Greece: How do you spell “technocrat”? F-A-S-C-I-S-T

Austerity And Fascism In Greece – The Real 1% Doctrine

By Mark Ames, CounterCurrents.org

"Hammer" in an earlier time

The new Minister of Infrastructure, Makis "Hammer" Voridis in an earlier time

25 November, 2011

See the guy in the photo there, dangling an ax from his left hand? That’s Greece’s new “Minister of Infrastructure, Transport and Networks” Makis Voridis captured back in the 1980s, when he led a fascist student group called “Student Alternative” at the University of Athens law school. It’s 1985, and Minister Voridis, dressed like some Kajagoogoo Nazi, is caught on camera patrolling the campus with his fellow fascists, hunting for suspected leftist students to bash. Voridis was booted out of law school that year, and sued by Greece’s National Association of Students for taking part in violent attacks on non-fascist law students.

With all the propaganda we’ve been fed about Greece’s new “austerity” government being staffed by non-ideological “technocrats,” it may come as a surprise that fascists are now considered “technocrats” to the mainstream media and Western banking interests. Then again, history shows that fascists have always been favored by the 1-percenters to deliver the austerity medicine.

This rather disturbing definition of what counts as “non-ideological” or “technocratic” in 2011 is something most folks are trying hard to ignore, which might explain why there’s been almost nothing about how Greece’s new EU-imposed austerity government includes neo-Nazis from the LAOS Party (LAOS is the acronym for Greece’s fascist political party, not the Southeast Asian paradise).

Which brings me back to the new Minister of Infrastructure, Makis Voridis. Before he was an ax-wielding law student, Voridis led another fascist youth group that supported the jailed leader of Greece’s 1967 military coup. Greece has been down this fascism route before, all under the guise of saving the nation and complaints about alleged parliamentary weakness. In 1967, the military overthrew democracy, imposed a fascist junta, jailed and tortured suspected leftist dissidents, and ran the country into the ground until the junta was overthrown by popular protest in 1974. Continue reading

Greece: workers blockade state electricity sites

(AP)  ATHENS, Greece — Protesting power and municipal workers blockaded several state electricity company buildings around Greece Monday, in protest at an emergency property tax being collected through electricity bills.

Members of an electricity workers’ union cut off power last week to the Health Ministry for four hours, and on Monday blocked the entrance to a site where power disconnection orders are issued.

Pharmacies also closed in greater Athens, demanding that state-assisted health insurers settle growing debts. On Tuesday, transport workers are to hold a four-hour stoppage to protest staff cuts. Continue reading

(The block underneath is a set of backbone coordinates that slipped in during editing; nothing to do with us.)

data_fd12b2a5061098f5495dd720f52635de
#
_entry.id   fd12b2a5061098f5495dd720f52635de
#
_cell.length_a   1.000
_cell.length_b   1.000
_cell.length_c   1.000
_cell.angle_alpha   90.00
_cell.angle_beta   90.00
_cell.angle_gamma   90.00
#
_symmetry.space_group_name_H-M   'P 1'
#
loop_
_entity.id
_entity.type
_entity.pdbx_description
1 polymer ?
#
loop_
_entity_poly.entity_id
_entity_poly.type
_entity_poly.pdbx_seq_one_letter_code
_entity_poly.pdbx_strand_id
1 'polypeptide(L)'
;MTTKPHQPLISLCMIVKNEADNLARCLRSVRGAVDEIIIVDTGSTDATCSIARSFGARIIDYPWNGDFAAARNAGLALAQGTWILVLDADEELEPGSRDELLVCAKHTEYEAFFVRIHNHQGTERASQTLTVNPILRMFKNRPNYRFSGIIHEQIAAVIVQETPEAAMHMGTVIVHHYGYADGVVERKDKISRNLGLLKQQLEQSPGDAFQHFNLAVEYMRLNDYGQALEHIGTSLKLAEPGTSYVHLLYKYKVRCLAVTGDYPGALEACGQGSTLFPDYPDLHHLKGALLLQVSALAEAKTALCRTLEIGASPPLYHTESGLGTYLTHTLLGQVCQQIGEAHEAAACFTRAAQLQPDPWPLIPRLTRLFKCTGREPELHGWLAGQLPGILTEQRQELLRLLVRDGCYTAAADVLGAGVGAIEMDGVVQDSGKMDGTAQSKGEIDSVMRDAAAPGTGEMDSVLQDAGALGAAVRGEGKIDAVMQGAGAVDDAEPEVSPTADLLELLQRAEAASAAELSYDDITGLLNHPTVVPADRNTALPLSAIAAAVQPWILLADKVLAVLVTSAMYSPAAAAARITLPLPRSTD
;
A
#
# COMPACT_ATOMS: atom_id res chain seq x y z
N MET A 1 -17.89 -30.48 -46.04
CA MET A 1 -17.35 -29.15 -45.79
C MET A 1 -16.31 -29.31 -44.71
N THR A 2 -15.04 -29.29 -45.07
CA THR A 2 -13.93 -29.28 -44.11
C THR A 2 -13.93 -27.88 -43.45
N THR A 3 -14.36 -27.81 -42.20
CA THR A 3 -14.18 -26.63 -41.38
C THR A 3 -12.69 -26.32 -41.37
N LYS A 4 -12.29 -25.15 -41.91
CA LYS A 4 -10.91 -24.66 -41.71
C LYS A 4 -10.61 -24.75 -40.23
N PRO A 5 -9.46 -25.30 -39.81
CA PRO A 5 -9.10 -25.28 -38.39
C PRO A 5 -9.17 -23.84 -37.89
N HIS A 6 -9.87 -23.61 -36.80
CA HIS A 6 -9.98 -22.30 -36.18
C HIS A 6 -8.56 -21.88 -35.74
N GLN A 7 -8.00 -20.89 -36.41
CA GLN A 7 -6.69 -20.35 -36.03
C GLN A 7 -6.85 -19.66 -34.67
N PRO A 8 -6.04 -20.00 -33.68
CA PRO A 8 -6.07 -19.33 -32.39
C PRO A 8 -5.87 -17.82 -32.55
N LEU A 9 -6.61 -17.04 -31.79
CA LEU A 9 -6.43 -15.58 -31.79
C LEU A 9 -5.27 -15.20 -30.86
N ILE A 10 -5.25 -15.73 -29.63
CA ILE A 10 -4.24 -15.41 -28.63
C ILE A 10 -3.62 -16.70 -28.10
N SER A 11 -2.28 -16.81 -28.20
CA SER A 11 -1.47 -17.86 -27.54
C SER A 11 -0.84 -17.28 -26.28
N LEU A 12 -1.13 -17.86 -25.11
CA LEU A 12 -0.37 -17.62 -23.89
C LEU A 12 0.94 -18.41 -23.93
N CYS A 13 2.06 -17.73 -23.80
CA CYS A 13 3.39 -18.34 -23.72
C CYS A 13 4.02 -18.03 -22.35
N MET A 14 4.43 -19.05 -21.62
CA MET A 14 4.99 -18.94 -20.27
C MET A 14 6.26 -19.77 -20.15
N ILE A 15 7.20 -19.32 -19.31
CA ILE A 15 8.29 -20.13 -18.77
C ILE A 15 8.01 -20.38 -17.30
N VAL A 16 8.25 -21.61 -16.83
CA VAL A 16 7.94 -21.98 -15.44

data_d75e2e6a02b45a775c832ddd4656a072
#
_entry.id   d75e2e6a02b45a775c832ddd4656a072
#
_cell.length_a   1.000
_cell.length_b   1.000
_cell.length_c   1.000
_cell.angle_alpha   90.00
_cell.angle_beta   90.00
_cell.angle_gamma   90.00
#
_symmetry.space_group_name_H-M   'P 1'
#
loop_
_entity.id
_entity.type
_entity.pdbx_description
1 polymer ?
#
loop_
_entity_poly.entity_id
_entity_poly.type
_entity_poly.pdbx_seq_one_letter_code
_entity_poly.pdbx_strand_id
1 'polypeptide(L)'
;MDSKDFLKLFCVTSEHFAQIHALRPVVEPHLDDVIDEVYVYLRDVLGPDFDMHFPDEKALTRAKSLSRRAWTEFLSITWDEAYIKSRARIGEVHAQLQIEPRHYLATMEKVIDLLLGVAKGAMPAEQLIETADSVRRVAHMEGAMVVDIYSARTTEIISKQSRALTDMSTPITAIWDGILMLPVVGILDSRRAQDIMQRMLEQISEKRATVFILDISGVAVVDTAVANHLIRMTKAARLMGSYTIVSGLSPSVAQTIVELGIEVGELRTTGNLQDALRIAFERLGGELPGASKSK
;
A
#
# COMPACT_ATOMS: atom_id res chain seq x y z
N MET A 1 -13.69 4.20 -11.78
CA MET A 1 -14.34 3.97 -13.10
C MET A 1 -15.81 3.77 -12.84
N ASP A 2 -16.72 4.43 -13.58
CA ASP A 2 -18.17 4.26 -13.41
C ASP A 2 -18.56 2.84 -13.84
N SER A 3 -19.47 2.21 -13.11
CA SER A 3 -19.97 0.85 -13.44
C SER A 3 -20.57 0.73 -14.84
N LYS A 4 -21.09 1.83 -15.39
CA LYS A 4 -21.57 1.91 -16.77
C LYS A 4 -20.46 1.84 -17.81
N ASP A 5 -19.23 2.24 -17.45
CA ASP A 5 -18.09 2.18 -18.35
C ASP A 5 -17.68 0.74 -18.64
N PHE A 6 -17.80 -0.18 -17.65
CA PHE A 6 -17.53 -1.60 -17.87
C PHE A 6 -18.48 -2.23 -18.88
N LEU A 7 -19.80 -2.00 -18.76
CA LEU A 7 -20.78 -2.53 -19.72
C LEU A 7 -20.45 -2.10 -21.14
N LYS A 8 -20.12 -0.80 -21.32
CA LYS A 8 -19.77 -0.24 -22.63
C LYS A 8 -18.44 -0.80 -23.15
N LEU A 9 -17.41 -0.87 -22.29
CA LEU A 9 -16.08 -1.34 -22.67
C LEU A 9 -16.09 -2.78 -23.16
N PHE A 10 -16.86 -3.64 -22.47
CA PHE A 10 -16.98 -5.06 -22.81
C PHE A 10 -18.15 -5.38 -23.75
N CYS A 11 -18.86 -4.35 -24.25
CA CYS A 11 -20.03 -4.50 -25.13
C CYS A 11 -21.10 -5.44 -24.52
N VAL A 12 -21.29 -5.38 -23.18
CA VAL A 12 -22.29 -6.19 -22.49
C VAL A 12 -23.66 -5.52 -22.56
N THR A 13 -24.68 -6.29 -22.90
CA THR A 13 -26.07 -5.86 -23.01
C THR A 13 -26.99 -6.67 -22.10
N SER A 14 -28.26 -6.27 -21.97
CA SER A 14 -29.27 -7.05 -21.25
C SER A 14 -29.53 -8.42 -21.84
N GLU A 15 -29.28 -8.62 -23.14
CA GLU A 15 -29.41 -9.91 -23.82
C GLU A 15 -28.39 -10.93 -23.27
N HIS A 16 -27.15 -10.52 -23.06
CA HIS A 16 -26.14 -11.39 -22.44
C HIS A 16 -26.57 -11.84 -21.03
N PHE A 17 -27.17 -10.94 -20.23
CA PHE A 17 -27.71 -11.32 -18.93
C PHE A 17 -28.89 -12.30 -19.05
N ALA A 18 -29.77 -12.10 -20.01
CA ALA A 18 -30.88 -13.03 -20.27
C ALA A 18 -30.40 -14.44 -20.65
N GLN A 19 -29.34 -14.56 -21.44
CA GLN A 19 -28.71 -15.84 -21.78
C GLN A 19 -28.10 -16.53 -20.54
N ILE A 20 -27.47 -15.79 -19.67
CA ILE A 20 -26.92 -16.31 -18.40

17 November: Greece braces for large protest rally in Athens

17 November 1973, at the Polytechnic, Athens

16 November 2011, BBC–Greece is bracing for a large rally to mark the anniversary of the student uprising in 1973 that helped bring down the country’s military dictatorship.The march is expected to be joined by protesters against planned austerity measures, which Greece must implement to tackle its growing debt crisis.

Some 7,000 policemen are being deployed in Athens amid fears that the rally may turn violent.

It comes a day after Greece’s interim government won a confidence vote.

The governing coalition of Lucas Papademos had a huge majority – 255 MPs voted in favour, and 38 against.

The technocratic government must approve a new bailout package and commit to reforms in order to secure the next instalment of an international loan. Continue reading

Greece: Strike wave builds toward 48 hours general strike

Greek strike wave grows ahead of austerity vote

ATHENS, Greece, October 17, 2011 – Greek railway workers and journalists joined ferry crews, garbage collectors, tax officials and lawyers on Tuesday in a strike blitz against yet more austerity measures required if the country is to avoid defaulting on its debts.

The protests will lead into a general strike over the coming two days, culminating on Thursday when Parliament holds a crucial vote on the new painful cutbacks that follow nearly two years of austerity. A similar strike before an austerity bill in June was accompanied by large protest marches which degenerated into street battles between rioters and police.

The highly unpopular new measures include further pension and salary cuts, the suspension on reduced pay of 30,000 public servants out of a total of more than 750,000 and the suspension of collective labor contracts. Continue reading

Crackdown in Spain

October 10, 2011
Wave of Arrests Sweeps Barcelona
by PETER GELDERLOOS, COUNTERPUNCH

The message went out to a thousand phones on Monday morning, the 3rd of October: the first of the arrests from the Parliament blockade had taken place. Four undercovers snatched him up as he left his house. A protest was called for the same day, at 7 o’clock in the evening, Plaça Catalunya. Two more arrests soon followed. The news quickly spread via telephone, internet, and word of mouth. Several meetings are called to share information and organize the response. By the time people started gathering in the hundreds for the protest, a fourth arrest had occurred.